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        Impact of dietary carotenoid deprivation on macular pigment and serum concentrations of lutein and zeaxanthin
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        Impact of dietary carotenoid deprivation on macular pigment and serum concentrations of lutein and zeaxanthin
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Macular pigment (MP), composed of the dietary carotenoids, lutein (L), zeaxanthin (Z) and meso-Z (MZ), is known to possess antioxidant and photoprotective properties, and is believed to thereby confer protection against age-related macular degeneration (AMD). Accordingly, efforts to augment MP by means of dietary fortification and/or supplementation have been explored. Carotenoids cannot be synthesised by the body de novo, and are entirely of dietary origin. To date, the effect of dietary deprivation of the macular carotenoids has not been studied in human subjects. Here, we report findings from a unique experiment designed to investigate the effect of such dietary deprivation.

The experiment was approved by the Research Ethics Committee at the Dublin Institute of Technology. A single subject (J. L.) was deprived of dietary carotenoids by limiting food consumption to lean protein and eliminating all known sources of L and Z from the diet for a period of 42 d. Energy intake declined to approximately 6694 J/d (1600 cal/d). Heterochromatic flicker photometry was used to measure MP optical density (MPOD)(1, 2). BMI, MPOD at 0·25, 0·50, 1·0, 1·75 and 3·0° retinal eccentricity (using the Macular Metrics Densitometer™) and serum concentrations of L and Z were measured prior to commencement of carotenoid deprivation (days − 14, − 7 and 0), at regular intervals over the 42 d deprivation period (days 0 to 42) and then after a further 14 d repletion on a normal diet (day 56).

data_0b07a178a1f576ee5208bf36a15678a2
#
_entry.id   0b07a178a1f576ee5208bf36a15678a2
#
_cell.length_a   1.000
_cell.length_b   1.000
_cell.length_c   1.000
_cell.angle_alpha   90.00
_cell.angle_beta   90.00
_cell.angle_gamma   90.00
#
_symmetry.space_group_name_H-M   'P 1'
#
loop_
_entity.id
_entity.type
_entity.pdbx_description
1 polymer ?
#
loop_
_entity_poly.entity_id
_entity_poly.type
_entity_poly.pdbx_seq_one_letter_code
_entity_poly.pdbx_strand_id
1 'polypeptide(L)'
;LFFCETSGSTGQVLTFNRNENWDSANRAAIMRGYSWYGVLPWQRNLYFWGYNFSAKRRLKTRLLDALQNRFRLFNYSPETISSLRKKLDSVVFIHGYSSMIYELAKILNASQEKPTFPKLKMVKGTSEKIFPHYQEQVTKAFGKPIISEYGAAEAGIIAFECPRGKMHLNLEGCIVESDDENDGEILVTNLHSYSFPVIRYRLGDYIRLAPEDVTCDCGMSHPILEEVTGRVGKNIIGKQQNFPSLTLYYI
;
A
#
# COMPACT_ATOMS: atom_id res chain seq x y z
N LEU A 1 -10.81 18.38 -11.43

Central (0·25°) and average MPOD declined by 31 and 43 %, respectively, during the period of dietary carotenoid deprivation (Fig. 1, Table 1), with trough levels being reached at day 21 (Table 1).

Fig. 1 Spatial profile of macular pigment (MP) during the first 21 d of carotenoid deprivation. MPOD, MP optical density. —, MPOD (day 0); , MPOD (day 7); , MPOD (day 14); —, MPOD (day 21).

Table 1 Macular pigment optical density (MPOD), serum lutein (L) and zeaxanthin (Z) concentrations and BMI during the experiment

*Total zeaxanthin, including Z and meso-Z.

Serum concentrations of L and Z decreased by 71 and 62 %, respectively, after 21 d of deprivation and stabilised thereafter (Table 1). There was also a 9 % decrease in BMI (Table 1).

The observation of rapid depletion of serum L and Z concentrations over 21 d of dietary deprivation of the macular carotenoids and recovery following resumption of a normal diet is consistent with rapid serum and plasma carotenoid depletion observed (t 1/2 7 d) in larger studies in chicks(3) and in human subjects(4). The observed decline in MPOD, however, represents a novel finding, and although not directly comparable, is inconsistent with previous studies(5). The trough plateau of MPOD and serum L and Z concentrations after 21 d of dietary deprivation of the macular carotenoids, observed here, may be explained by the release of adipose-stored L and Z as a consequence of weight loss (reflected in the falling BMI), offsetting continued decline of these parameters(6).